FCC votes along party lines to scale back federal Lifeline program

Shawn Knight

Posts: 13,084   +131
Staff member

The Federal Communications Commission last year voted to approve a subsidy that would make it more affordable for low-income households to obtain broadband Internet access. The plan, which would offer a monthly subsidy of $9.25, was pushed through before the election under Democratic majority.

The FCC, now led by Republicans, is changing course. It recently voted 3-2 to scale back Lifeline, a federal program that has helped low-income people with communication needs since 1985 (the broadband subsidy is part of Lifeline).

The Lifeline program up to this point has offered an additional $25 per month to eligible households on Tribal lands. Following the new rules, Tribal discounts will only be available to people living in rural areas.

The turn of events isn’t surprising. FCC Chairman Ajit Pai, who was a Republican commissioner last year, voted against the subsidy. He argued at the time that the FCC should instead put a lower, hard cap on the subsidy and said the FCC’s failure to clean up fraud, waste and abuse that currently exists could jeopardize the entire program.

Now, with the FCC under Republican leadership and Pai at the helm, he can do something about it.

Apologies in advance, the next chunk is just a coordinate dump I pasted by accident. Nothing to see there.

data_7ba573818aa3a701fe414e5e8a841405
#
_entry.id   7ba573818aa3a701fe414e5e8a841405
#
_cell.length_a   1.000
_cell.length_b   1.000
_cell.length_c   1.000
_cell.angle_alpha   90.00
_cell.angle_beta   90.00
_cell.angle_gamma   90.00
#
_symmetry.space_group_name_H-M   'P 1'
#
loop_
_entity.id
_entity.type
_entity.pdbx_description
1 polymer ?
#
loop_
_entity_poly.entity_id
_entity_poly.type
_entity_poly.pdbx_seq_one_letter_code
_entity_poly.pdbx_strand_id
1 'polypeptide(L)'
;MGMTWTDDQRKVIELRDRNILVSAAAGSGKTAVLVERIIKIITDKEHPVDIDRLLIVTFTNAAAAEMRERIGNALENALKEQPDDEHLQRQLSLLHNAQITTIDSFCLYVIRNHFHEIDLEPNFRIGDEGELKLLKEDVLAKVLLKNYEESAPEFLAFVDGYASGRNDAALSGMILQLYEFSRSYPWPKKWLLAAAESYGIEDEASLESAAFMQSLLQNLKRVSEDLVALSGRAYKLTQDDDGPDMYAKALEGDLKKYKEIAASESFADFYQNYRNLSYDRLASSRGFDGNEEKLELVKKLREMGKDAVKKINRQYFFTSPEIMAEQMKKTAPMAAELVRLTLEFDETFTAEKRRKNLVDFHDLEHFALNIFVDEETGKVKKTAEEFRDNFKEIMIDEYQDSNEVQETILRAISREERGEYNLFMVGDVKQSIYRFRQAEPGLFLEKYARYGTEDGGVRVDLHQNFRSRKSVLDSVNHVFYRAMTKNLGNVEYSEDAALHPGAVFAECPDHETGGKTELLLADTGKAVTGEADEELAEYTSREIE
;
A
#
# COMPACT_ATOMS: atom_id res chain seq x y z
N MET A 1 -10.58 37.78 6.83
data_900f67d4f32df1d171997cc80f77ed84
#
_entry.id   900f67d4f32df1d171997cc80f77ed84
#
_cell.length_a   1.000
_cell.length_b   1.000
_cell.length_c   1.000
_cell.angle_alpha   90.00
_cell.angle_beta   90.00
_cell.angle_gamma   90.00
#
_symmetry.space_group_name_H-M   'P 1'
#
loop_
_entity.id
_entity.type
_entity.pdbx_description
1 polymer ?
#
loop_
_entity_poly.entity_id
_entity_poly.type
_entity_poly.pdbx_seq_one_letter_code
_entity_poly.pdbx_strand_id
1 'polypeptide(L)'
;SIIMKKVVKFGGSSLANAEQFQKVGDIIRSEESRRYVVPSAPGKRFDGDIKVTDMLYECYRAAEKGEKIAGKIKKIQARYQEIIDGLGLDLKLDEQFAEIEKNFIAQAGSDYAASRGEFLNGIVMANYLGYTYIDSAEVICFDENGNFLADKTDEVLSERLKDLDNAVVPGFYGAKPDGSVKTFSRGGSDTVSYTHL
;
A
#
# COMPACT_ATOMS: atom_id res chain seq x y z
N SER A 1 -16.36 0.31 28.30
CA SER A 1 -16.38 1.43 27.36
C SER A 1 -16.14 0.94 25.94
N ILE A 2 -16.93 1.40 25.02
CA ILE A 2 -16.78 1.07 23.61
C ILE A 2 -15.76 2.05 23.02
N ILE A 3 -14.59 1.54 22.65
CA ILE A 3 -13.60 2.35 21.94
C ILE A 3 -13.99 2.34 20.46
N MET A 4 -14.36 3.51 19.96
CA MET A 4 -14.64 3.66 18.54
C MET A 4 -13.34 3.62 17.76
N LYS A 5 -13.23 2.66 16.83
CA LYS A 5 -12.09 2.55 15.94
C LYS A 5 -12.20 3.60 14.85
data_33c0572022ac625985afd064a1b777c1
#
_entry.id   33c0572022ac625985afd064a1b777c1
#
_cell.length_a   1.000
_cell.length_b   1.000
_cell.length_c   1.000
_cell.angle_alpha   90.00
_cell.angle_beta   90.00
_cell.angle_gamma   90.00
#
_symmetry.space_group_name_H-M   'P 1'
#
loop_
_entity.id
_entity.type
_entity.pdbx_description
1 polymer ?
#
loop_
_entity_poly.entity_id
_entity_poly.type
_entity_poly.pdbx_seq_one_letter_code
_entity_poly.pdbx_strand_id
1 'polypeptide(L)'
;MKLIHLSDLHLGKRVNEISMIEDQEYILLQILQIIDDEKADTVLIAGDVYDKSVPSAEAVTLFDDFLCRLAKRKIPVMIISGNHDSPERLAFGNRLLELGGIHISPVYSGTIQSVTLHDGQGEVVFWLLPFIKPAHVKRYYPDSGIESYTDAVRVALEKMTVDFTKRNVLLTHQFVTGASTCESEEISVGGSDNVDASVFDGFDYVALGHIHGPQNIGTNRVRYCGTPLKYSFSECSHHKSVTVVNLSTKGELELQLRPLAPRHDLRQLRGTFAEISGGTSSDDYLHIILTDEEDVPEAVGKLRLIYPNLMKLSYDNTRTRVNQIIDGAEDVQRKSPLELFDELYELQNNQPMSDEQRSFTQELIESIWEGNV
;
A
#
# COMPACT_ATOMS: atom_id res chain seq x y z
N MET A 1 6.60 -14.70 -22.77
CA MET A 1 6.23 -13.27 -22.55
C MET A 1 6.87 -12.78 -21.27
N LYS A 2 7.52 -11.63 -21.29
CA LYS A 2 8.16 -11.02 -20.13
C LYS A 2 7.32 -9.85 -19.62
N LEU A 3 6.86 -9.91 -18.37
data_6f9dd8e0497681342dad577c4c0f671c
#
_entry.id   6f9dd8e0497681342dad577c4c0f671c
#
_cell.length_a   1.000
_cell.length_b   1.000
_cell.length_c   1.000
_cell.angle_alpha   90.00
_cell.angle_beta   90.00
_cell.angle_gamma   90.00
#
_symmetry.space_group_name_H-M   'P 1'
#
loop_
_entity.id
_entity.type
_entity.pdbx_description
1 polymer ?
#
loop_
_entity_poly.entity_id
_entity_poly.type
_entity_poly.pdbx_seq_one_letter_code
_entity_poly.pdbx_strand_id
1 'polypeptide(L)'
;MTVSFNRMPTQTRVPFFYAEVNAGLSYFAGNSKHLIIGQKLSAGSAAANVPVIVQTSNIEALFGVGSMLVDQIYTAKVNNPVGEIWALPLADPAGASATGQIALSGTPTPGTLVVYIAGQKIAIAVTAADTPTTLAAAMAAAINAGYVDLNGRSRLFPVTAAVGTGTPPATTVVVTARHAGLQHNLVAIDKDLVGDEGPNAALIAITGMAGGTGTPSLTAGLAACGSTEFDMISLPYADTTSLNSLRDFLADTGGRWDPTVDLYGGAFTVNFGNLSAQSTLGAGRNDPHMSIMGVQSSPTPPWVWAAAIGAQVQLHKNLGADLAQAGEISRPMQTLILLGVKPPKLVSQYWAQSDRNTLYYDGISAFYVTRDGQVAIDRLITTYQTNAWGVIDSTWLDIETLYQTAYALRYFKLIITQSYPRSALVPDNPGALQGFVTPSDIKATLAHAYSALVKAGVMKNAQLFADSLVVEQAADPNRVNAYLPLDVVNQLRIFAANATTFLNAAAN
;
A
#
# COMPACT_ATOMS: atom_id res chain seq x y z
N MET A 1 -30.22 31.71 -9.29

The new rules also increase consumer choice by eliminating restrictions that barred participants from changing service providers for a year. Other aspects of the program, like providing provider incentives, are seeking comment from the public.

Additional details can be found in the FCC’s press release on the matter.

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psycros

Posts: 3,407   +3,911
Their absolutely right to do away with subsidies for those who live in areas served by DSL and cable. Consumers in the urban/suburban areas have numerous cheap options for internet, including a growing number of public hotspots. Its the rural dwellers who are really being left behind. Most of these folks can't afford satellite (which is a joke anyway) nor can they afford to move somewhere within the reach of wired broadband. The majority of tax dollars meant for increasing connectivity should be used to reach those with NO affordable choices for modern internet. That's what federal money earmarked for the purpose was *supposed* to be used for over the past 15 years, but there was no oversight whatsoever so naturally the ISPs used the subsidies to further increase capacity in the biggest markets. When the FCC finally started demanding accountability the big telecoms immediately abandoned the most under-served areas of the country. Most of the small fry who moved in and replaced them are overwhelmed. Companies like Frontier Communications have failed to even maintain the level of service that preceded them.
 

Theinsanegamer

Posts: 2,402   +3,494